Still, there were advantages to having media-connected parents. The children spent their summers in a mansion on Georgian Bay-albeit with a nanny-while their parents commuted back and forth to work. Alex Laurier and Bear of the Polka Dot Door came to one of Jessie’s birthday parties, and Heather Conkie from TVO lived down the street in Cabbagetown. “My mother knew she was not one of those women who was going to bake cookies,” Jessie, now 35, says. “She told me it was a waste of time.”

Always game to tackle new challenges, in June 1974, Worth expanded on her vast media experience as the first on-air medical and science reporter for CBC television news. It was a time when the network was beginning to hire specialist reporters, and Worth would often visit hospitals to put a human face on a new treatment or terrible disease. But many journalists often have difficulty switching mediums, especially when faced with a camera-and according to Trina McQueen, assignment producer of national news at the time, Worth was no exception. “I think she found it difficult to make the transition to the very difficult task of putting complex subjects into a very short period of time. You either make the transition or you don’t.”

Worth looked stiff on camera, perhaps because she disagreed with the image CBC wanted her to project on air. “They wanted her to look fluffier and more like a weather girl,” recalls Jessie, “which just infuriated my mother to no end.” Co-workers tormented her, naming her “Little Orphan Annie” because of her glasses and bright red curls. When she decided to get her hair cut one morning, the newsroom buzz was about what Worth looked like rather than what her story was for the day. She loathed the emphasis on appearance.

While Worth struggled with her television work, her husband was diagnosed with lung cancer in early 1975. Unable to cope with two young children, her work and an ailing husband, Worth took a leave from CBC to take her family to San Diego, so that Hazlitt could begin experimental cancer treatments over the Mexican border in Tijuana. The treatments failed, and on September 14, 1975, he died.

Perhaps it was because of her disdain for her colleagues or her dislike of television, but in 1976 Worth quit her job at the CBC. She studied for her real estate license and began selling homes. But she wasn’t a salesperson-the intimidating gaze that was so effective when interviewing sources didn’t convince clients to buy pricey Rosedale homes.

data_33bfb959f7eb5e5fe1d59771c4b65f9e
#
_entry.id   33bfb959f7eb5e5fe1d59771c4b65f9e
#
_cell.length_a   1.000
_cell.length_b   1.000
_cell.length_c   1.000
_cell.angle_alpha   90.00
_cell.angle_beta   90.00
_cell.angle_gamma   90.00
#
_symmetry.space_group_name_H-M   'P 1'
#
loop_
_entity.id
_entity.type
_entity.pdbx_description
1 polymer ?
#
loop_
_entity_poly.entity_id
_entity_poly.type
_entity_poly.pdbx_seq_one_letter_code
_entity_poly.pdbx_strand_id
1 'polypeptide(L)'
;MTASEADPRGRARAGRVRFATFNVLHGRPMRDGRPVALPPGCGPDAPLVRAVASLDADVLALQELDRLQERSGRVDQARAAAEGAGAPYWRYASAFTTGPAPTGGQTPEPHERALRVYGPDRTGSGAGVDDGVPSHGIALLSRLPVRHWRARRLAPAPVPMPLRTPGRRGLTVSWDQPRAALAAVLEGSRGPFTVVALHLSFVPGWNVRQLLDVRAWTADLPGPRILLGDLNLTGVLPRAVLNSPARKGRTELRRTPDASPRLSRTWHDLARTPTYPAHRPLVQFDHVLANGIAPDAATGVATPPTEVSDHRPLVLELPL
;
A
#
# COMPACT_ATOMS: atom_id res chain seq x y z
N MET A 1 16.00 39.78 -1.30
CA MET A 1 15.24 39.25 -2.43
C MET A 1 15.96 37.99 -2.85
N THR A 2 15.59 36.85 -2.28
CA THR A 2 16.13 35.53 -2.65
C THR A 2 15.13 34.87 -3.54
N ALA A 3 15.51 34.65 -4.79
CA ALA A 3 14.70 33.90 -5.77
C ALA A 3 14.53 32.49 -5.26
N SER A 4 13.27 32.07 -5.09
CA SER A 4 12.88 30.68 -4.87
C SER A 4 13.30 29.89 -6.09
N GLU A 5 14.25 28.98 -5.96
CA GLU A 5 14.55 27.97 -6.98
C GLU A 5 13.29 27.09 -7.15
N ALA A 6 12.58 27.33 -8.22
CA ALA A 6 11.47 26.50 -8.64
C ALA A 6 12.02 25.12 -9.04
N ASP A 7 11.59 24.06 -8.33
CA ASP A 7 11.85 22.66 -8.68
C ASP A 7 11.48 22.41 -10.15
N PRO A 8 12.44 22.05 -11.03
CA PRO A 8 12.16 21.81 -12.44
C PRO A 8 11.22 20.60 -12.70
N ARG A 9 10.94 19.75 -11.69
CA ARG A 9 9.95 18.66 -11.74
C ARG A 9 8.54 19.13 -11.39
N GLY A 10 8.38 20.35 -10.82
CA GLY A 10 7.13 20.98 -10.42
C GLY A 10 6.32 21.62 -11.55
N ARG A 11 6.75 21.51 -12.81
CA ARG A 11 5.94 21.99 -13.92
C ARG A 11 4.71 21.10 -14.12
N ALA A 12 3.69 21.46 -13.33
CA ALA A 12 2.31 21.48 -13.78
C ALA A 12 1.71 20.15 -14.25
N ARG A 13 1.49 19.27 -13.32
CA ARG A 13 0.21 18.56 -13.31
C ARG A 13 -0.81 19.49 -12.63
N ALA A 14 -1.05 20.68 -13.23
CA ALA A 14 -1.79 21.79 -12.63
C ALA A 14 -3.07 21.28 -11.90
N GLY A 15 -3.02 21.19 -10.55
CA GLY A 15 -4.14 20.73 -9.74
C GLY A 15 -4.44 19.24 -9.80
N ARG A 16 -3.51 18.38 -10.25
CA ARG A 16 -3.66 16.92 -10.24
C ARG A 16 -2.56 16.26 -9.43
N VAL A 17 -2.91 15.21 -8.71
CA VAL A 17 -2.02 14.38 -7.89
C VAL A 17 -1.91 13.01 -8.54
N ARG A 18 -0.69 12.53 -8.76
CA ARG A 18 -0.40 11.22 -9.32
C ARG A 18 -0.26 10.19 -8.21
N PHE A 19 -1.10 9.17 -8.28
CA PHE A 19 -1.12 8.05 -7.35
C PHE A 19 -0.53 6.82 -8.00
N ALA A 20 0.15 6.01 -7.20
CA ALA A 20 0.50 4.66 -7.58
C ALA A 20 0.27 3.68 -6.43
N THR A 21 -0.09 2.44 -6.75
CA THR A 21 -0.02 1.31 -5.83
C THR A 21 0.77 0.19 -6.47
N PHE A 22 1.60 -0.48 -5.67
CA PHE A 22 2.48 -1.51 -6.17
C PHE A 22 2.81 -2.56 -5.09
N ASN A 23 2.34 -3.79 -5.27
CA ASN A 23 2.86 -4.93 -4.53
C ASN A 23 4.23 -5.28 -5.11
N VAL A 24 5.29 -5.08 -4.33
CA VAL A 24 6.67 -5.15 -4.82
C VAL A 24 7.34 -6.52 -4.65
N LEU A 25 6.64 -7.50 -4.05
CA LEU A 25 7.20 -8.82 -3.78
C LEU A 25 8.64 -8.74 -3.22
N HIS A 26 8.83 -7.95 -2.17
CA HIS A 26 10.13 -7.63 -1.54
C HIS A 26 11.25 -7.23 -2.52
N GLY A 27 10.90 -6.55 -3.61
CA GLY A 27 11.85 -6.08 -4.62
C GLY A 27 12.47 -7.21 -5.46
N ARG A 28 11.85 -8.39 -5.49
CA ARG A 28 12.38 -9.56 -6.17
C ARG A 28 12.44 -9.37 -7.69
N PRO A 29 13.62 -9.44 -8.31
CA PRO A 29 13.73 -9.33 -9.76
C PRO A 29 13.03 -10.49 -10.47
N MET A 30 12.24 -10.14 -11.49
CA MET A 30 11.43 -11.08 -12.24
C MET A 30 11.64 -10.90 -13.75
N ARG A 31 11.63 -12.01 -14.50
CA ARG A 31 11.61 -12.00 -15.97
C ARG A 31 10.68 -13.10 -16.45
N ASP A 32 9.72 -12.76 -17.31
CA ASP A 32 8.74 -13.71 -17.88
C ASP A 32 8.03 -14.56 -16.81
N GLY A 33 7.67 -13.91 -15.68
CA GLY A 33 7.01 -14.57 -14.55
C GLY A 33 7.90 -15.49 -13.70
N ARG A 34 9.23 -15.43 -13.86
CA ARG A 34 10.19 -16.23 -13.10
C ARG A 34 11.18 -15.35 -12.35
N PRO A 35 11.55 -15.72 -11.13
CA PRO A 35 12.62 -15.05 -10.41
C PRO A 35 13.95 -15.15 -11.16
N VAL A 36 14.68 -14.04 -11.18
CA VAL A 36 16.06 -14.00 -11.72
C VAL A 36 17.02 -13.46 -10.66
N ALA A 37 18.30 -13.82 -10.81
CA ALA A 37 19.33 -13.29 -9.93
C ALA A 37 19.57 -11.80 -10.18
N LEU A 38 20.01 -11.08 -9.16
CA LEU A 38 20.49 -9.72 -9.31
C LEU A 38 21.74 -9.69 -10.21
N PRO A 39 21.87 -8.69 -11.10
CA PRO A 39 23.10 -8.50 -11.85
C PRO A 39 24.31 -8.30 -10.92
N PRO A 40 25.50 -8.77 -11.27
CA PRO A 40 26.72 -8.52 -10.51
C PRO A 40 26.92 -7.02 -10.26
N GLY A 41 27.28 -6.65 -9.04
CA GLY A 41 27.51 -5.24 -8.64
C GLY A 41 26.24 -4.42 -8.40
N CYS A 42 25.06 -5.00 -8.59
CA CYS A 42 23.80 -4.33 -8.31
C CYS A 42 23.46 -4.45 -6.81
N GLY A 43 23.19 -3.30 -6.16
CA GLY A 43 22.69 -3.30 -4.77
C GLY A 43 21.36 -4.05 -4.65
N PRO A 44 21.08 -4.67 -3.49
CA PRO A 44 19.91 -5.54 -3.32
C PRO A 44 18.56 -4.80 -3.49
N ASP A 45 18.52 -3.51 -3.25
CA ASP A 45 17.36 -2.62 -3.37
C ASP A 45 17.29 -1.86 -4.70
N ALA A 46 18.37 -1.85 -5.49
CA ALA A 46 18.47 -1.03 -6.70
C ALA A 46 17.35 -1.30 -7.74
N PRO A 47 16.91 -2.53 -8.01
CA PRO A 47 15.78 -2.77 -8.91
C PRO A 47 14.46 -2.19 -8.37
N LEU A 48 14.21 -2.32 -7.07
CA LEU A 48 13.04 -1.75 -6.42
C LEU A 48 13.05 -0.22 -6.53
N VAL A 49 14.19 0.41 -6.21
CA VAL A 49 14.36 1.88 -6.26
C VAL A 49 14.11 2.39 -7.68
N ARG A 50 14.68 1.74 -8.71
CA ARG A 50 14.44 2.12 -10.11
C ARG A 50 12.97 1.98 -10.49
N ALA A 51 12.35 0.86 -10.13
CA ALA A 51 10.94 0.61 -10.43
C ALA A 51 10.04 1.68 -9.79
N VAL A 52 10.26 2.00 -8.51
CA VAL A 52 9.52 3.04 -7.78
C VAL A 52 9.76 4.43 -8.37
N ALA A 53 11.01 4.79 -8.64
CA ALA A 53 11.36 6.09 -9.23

Jessie remembers that gaze as just part of her mother’s personality. “She had no patience for anybody, especially shop girls. [But] she didn’t care who they were, they could be a senior person or an editor, and she’d say, ‘You are incompetent.'”

Then, in her late 40s, the unimaginable happened. Hollobon remembers Worth just started falling down. “She’d be walking down the street and all of a sudden she’d be on her face on the sidewalk. And she wouldn’t know how she got there.” Relatives speculated she’d been drinking too much and had lost her balance, but a few years later she would be diagnosed with multiple sclerosis. From then on she would spend her time travelling across Canada and visiting with friends, before settling into an assisted-living apartment in Don Mills, in northern Toronto.

When Worth moved to St. Catharines, Ontario, in 1998, Jessie remembers that reporters at the St. Catharines Standard were on strike and her mother followed the conflict on television. “She kind of thought St. Catharines was a one-horse town. But she got to watch news all day long, read her two newspapers a day.” Living out the rest of her life in the company of Jessie and her family, she died on November 9, 1999.

Perhaps it is a sign of the times that Worth the reporter is sometimes remembered by colleagues as the woman who married Tom Hazlitt, who was widely celebrated in his day. Back then only a few women were able to make a lasting impression. If Worth did not break a major news story, she did achieve significant accomplishments that were virtually unheard of for women at the time: travelling through unstable countries before she turned 30, working for almost all of the country’s largest media outlets-in print, radio and television. Her Globe series made waves in the Ontario legal system and she brought Russia to Canadians before any other reporter.

Ruth Worth was one of a handful of Canadian female reporters in the mid-20th century who broke new ground for women. Like her counterparts, she was career-driven and motivated, and she worked for the thrill of the news.

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About the author

Lisa Weaver was the Copy Editor for the Spring 2001 issue of the Ryerson Review of Journalism.